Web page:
If you have reached the end of this blog and are a little offended or uncomfortable, then I have accomplished my goal. I admit, I live with blinders on, always focused on ministry with young people, but I do not believe I am off the mark here. In fact this book states everything youth leaders have been talking about in their own circles for a number of years. So, what are you going to do about it? What conversations to you need to have? What questions are swirling in your head? Leave a comment, make a suggestion, or simply give your own opinion. Let’s start the conversation together.
This book is discussed on Fridays at 10:00 a.m. on Zoom. Send a message for a link to be a part of the conversation with youth leaders and pastors.
We are talking about the effects of the quarantine in our lives and how relying on technology has impacted has changed ministry. This discussion also addresses how we will live into the future given these experiences. This particular podcast does not specifically address youth and young adult ministries, although it does affect these ministry areas.
We have been forced into using technology in new and exciting ways, but we miss gathering face to face. How will this change our future in ministry? While we may not have all the answers, offer some interesting questions that churches should be asking themselves.
- How have we changed our definition of “community”?
- Who have we reached while social distancing?
- How can we make the worship experience more engaging?
- How can we get more people involved in the worship experience? (beyond the pastor and musicians)
- What do we want to continue after the quarantine?
- What risks have we taken?
- What successes have we encountered?
- What improvements do we still need to make?
Ultimately, we have all been changed because of this quarantine. “Going back” is not an option for the church. We must figure out how we will lean into tomorrow taking all that we have learned with us as we serve our communities and engage others in our worship and discipleship experiences.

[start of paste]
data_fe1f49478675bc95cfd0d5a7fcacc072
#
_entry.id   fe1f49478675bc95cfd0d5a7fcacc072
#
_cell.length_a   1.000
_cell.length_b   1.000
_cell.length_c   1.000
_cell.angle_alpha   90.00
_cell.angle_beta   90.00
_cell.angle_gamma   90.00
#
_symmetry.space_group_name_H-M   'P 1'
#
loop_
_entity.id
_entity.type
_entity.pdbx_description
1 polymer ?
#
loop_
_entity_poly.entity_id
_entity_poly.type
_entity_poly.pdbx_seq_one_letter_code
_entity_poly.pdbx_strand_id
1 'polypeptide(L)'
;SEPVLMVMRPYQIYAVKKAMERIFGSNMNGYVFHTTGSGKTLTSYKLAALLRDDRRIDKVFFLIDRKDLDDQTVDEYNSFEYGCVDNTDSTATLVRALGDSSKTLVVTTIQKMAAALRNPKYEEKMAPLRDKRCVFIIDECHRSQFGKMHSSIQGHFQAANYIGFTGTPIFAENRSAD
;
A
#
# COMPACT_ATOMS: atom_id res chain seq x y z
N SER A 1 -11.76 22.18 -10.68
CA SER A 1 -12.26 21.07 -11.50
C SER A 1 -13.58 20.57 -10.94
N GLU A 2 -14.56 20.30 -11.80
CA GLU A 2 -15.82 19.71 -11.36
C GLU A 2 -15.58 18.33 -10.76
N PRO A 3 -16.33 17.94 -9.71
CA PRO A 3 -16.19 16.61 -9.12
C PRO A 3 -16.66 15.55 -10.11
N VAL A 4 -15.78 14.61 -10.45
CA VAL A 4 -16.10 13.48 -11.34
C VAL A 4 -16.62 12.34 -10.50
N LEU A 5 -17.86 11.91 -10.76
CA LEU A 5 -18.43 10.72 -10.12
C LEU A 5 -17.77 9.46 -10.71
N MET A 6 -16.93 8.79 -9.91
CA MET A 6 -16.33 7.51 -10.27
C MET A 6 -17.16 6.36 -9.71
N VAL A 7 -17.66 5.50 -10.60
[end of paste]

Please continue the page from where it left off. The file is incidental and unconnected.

During this Holy Week, as we prepare for Easter, nothing is the same as before. We can not prepare to gathering in one building for Easter services, or plan Easter dinner with extended family. But we can still celebrate. It may take digging a little deeper this year to search for the blessings, but they are still there. Please take a few minutes to listen to the podcast and challenge yourself to look at the Easter story in a new way.
Scripture Reading: John 18:28-38
Book recommendation: “The Last Week”
- Theologians assert that this exchange between Jesus and Pilate is a profound statement about non-violence. (It helps to know that other men claimed to be the Messiah and usually tried to prove it through efforts to overthrow the Roman government through violence.) What do you think?
- Much ink has been spilled over verse 38, in which Pilate asks, “What is truth?” What do you imagine he was thinking when he asked that question?
- The story of Good Friday raises some tough questions for us as Christians.
- Do you believe that it was impossible for God to forgive humanity without the death of a sinless person? Why might that story have made sense to Jewish communities? Is it harder for us to understand now?
- What is atonement theology? Is that the only way to understand Jesus’ death and resurrection?
- The Easter story is central to the Christian faith, and it is not uncommon for Christians to assert that belief in a bodily resurrection is “the” non-negotiable element of being Christian. At the same time, many young people wrestle with the idea of a physical, bodily resurrection from the dead. What do you think about it?
- Are there other ways of understanding resurrection that might be equally valid?